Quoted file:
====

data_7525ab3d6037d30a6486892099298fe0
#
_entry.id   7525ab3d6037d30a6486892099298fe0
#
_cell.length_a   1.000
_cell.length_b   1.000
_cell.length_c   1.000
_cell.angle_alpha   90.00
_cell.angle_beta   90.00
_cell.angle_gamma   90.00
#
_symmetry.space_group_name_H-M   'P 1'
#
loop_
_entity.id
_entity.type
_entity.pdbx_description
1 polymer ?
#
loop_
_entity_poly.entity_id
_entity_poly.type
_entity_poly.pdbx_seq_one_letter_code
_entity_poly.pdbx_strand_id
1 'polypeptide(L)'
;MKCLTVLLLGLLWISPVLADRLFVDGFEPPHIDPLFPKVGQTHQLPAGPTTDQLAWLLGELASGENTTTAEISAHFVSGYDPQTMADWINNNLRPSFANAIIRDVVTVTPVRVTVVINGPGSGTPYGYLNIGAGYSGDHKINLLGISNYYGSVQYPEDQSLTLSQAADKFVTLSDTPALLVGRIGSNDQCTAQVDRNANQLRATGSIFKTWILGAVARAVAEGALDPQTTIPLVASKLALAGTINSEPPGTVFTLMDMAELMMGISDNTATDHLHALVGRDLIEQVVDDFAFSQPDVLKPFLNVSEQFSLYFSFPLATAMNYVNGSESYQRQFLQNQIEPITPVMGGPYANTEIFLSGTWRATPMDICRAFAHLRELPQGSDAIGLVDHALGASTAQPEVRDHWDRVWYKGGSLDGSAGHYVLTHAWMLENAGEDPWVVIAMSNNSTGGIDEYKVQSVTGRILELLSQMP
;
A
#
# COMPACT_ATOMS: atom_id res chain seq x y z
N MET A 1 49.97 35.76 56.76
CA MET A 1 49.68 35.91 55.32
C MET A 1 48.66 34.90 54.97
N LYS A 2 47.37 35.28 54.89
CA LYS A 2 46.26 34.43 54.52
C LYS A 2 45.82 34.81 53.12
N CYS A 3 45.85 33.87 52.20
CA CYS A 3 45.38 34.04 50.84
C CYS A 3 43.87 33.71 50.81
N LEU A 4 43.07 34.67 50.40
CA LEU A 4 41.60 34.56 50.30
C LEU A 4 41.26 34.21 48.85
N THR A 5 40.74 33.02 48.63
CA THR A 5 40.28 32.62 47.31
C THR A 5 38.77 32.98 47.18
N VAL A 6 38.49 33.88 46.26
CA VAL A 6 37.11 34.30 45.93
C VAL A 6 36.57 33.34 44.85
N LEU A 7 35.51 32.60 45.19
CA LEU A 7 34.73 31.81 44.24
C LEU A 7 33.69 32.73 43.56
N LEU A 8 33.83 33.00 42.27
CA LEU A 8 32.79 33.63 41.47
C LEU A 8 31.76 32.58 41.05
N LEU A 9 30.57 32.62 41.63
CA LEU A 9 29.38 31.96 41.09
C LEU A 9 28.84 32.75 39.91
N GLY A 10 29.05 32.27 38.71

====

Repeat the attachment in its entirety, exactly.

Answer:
data_7525ab3d6037d30a6486892099298fe0
#
_entry.id   7525ab3d6037d30a6486892099298fe0
#
_cell.length_a   1.000
_cell.length_b   1.000
_cell.length_c   1.000
_cell.angle_alpha   90.00
_cell.angle_beta   90.00
_cell.angle_gamma   90.00
#
_symmetry.space_group_name_H-M   'P 1'
#
loop_
_entity.id
_entity.type
_entity.pdbx_description
1 polymer ?
#
loop_
_entity_poly.entity_id
_entity_poly.type
_entity_poly.pdbx_seq_one_letter_code
_entity_poly.pdbx_strand_id
1 'polypeptide(L)'
;MKCLTVLLLGLLWISPVLADRLFVDGFEPPHIDPLFPKVGQTHQLPAGPTTDQLAWLLGELASGENTTTAEISAHFVSGYDPQTMADWINNNLRPSFANAIIRDVVTVTPVRVTVVINGPGSGTPYGYLNIGAGYSGDHKINLLGISNYYGSVQYPEDQSLTLSQAADKFVTLSDTPALLVGRIGSNDQCTAQVDRNANQLRATGSIFKTWILGAVARAVAEGALDPQTTIPLVASKLALAGTINSEPPGTVFTLMDMAELMMGISDNTATDHLHALVGRDLIEQVVDDFAFSQPDVLKPFLNVSEQFSLYFSFPLATAMNYVNGSESYQRQFLQNQIEPITPVMGGPYANTEIFLSGTWRATPMDICRAFAHLRELPQGSDAIGLVDHALGASTAQPEVRDHWDRVWYKGGSLDGSAGHYVLTHAWMLENAGEDPWVVIAMSNNSTGGIDEYKVQSVTGRILELLSQMP
;
A
#
# COMPACT_ATOMS: atom_id res chain seq x y z
N MET A 1 49.97 35.76 56.76
CA MET A 1 49.68 35.91 55.32
C MET A 1 48.66 34.90 54.97
N LYS A 2 47.37 35.28 54.89
CA LYS A 2 46.26 34.43 54.52
C LYS A 2 45.82 34.81 53.12
N CYS A 3 45.85 33.87 52.20
CA CYS A 3 45.38 34.04 50.84
C CYS A 3 43.87 33.71 50.81
N LEU A 4 43.07 34.67 50.40
CA LEU A 4 41.60 34.56 50.30
C LEU A 4 41.26 34.21 48.85
N THR A 5 40.74 33.02 48.63
CA THR A 5 40.28 32.62 47.31
C THR A 5 38.77 32.98 47.18
N VAL A 6 38.49 33.88 46.26
CA VAL A 6 37.11 34.30 45.93
C VAL A 6 36.57 33.34 44.85
N LEU A 7 35.51 32.60 45.19
CA LEU A 7 34.73 31.81 44.24
C LEU A 7 33.69 32.73 43.56
N LEU A 8 33.83 33.00 42.27
CA LEU A 8 32.79 33.63 41.47
C LEU A 8 31.76 32.58 41.05
N LEU A 9 30.57 32.62 41.63
CA LEU A 9 29.38 31.96 41.09
C LEU A 9 28.84 32.75 39.91
N GLY A 10 29.05 32.27 38.71